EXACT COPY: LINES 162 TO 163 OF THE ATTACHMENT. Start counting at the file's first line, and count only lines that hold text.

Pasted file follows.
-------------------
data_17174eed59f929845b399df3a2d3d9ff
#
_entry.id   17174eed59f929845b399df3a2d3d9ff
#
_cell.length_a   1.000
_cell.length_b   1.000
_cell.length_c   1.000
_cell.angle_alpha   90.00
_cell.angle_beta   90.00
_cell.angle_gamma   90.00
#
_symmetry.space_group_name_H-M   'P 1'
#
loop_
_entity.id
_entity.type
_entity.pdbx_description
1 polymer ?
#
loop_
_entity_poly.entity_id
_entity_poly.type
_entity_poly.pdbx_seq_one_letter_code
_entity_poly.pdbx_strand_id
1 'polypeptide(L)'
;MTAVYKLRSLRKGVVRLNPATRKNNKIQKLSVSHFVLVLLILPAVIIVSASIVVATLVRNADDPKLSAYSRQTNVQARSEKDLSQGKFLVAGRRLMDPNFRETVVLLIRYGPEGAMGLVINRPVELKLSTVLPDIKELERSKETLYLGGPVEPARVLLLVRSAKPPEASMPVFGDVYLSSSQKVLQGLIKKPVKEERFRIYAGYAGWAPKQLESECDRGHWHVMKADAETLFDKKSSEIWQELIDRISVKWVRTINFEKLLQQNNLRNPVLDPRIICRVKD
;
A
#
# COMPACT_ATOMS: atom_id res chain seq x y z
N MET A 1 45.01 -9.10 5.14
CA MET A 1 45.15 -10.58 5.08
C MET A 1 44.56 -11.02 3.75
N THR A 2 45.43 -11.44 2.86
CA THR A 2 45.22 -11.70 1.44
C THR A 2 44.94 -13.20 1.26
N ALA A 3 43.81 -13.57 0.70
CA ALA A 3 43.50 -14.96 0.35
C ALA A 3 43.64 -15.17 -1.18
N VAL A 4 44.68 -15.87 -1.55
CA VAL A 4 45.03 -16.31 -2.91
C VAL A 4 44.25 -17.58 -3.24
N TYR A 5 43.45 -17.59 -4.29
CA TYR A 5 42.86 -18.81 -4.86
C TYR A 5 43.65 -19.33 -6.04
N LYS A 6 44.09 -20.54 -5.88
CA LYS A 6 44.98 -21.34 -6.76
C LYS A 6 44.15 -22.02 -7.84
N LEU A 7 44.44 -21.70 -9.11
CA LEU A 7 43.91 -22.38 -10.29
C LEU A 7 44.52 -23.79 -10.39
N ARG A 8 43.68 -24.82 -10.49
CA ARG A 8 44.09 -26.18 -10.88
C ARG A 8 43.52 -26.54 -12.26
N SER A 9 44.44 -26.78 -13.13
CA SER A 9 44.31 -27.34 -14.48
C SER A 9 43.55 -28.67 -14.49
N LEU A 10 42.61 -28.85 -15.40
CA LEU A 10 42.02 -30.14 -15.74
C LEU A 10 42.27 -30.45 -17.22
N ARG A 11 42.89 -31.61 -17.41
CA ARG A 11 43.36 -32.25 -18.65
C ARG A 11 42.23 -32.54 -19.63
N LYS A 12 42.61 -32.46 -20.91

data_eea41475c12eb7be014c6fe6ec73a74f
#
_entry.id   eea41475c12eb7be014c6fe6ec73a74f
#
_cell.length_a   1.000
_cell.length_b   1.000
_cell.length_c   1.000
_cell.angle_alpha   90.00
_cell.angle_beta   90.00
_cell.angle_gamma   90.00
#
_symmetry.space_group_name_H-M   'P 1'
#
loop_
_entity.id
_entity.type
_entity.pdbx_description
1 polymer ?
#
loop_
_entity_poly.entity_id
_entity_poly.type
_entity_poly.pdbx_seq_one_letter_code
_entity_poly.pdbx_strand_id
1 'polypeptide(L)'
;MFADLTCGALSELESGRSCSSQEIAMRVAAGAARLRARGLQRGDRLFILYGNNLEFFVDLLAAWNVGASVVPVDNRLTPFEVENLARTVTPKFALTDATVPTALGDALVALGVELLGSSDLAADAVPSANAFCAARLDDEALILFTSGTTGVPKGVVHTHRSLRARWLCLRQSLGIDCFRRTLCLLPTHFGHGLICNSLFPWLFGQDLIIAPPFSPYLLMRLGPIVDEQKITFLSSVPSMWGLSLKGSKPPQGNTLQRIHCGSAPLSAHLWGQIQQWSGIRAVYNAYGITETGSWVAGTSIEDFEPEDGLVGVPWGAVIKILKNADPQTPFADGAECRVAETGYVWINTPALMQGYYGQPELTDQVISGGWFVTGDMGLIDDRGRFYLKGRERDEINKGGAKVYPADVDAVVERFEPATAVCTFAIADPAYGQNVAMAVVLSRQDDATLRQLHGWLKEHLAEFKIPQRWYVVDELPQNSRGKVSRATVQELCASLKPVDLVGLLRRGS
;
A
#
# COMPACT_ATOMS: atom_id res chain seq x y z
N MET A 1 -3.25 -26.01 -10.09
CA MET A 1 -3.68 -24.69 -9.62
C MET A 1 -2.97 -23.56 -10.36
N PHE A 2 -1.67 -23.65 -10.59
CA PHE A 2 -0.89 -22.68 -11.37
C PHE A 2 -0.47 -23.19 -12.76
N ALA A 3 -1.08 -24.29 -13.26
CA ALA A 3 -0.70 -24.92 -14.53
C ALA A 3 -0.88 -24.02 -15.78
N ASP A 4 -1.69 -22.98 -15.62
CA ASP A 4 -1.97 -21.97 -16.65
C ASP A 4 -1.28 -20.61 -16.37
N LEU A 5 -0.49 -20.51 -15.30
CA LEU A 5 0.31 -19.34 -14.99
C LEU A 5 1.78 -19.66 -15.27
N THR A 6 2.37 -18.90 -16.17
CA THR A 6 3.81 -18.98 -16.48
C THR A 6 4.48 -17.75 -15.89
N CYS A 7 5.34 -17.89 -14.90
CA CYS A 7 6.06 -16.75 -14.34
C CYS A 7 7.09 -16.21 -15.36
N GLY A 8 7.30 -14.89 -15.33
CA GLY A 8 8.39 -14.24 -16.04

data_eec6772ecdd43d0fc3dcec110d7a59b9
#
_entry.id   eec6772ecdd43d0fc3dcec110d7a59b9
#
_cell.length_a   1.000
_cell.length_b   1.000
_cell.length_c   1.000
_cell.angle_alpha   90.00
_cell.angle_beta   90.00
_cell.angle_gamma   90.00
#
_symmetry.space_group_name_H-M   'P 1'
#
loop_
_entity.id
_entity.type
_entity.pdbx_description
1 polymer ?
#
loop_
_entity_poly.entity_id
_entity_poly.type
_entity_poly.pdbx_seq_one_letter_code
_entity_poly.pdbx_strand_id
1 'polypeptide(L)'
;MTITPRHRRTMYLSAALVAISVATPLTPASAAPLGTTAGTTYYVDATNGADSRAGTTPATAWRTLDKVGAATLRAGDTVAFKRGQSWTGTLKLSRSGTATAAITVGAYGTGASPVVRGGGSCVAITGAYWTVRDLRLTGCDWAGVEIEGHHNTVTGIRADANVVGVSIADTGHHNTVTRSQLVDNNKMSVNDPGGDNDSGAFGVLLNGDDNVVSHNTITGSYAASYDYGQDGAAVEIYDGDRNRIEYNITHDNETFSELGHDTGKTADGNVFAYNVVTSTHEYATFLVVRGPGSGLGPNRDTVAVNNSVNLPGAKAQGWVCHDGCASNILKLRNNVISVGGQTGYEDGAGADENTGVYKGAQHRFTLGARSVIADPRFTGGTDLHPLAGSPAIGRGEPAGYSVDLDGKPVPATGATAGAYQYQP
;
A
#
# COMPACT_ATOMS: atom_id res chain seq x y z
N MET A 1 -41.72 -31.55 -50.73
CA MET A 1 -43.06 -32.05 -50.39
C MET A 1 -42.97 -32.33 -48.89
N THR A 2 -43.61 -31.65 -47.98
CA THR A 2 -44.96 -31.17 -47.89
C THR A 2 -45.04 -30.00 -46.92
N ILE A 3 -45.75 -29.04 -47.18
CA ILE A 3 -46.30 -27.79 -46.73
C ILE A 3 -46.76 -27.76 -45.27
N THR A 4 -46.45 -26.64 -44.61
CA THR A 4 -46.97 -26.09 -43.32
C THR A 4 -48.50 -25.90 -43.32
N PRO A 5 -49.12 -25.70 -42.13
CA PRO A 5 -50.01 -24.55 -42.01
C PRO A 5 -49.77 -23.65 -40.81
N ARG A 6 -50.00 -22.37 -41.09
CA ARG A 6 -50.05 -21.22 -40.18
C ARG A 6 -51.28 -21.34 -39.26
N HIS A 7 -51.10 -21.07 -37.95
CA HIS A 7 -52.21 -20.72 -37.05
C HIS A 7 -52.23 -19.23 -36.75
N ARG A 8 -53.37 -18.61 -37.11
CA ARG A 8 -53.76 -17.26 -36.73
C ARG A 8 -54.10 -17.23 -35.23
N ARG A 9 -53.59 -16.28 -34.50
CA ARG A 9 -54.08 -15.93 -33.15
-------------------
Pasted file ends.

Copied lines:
C PRO A 5 -49.77 -23.65 -40.81
N ARG A 6 -50.00 -22.37 -41.09